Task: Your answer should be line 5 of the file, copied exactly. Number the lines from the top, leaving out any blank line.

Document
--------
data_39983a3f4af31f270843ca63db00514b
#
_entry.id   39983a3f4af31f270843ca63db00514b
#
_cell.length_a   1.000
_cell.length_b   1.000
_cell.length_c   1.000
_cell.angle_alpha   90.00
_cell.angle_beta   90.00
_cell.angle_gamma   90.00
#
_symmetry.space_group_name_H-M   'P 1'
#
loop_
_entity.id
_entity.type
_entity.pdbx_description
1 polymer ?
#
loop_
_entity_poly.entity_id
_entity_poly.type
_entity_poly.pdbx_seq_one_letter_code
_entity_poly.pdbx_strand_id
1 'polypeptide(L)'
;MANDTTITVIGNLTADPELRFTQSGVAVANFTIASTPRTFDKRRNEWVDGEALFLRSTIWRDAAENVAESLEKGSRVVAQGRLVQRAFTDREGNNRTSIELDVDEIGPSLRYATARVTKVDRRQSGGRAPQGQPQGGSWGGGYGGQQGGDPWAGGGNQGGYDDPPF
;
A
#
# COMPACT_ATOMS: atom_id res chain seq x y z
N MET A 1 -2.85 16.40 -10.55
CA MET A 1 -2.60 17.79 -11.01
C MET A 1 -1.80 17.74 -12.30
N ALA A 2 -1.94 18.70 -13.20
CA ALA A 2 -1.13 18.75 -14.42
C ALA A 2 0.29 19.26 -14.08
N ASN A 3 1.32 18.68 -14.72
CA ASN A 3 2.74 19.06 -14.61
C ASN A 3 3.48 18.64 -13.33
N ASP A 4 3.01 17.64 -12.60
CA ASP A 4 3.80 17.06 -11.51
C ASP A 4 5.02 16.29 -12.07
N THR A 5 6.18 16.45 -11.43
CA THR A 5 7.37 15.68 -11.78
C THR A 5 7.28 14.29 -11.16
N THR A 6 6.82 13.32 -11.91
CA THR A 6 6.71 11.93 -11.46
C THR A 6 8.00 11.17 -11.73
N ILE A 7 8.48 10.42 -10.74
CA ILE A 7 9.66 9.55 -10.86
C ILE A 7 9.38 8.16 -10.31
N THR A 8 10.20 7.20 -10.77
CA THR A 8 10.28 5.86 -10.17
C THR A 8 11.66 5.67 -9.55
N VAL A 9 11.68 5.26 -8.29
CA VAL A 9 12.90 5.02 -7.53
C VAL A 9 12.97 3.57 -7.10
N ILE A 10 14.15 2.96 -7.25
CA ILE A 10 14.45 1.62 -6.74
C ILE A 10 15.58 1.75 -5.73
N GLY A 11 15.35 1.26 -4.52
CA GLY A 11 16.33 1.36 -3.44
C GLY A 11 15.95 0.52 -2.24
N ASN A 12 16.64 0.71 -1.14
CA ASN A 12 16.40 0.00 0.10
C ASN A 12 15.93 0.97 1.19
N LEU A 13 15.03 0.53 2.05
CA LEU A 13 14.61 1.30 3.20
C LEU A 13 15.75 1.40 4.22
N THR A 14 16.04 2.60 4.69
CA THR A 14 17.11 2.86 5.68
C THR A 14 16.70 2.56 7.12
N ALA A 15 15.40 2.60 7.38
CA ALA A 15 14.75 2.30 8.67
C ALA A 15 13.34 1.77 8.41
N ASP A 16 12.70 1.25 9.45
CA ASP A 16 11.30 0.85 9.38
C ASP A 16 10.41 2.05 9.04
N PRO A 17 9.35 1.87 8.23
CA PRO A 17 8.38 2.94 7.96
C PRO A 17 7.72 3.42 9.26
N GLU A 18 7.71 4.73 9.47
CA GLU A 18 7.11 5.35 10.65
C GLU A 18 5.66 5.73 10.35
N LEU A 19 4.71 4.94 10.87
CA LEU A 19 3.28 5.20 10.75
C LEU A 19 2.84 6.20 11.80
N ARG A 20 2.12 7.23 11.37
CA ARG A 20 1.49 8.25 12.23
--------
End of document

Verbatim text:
_cell.length_a   1.000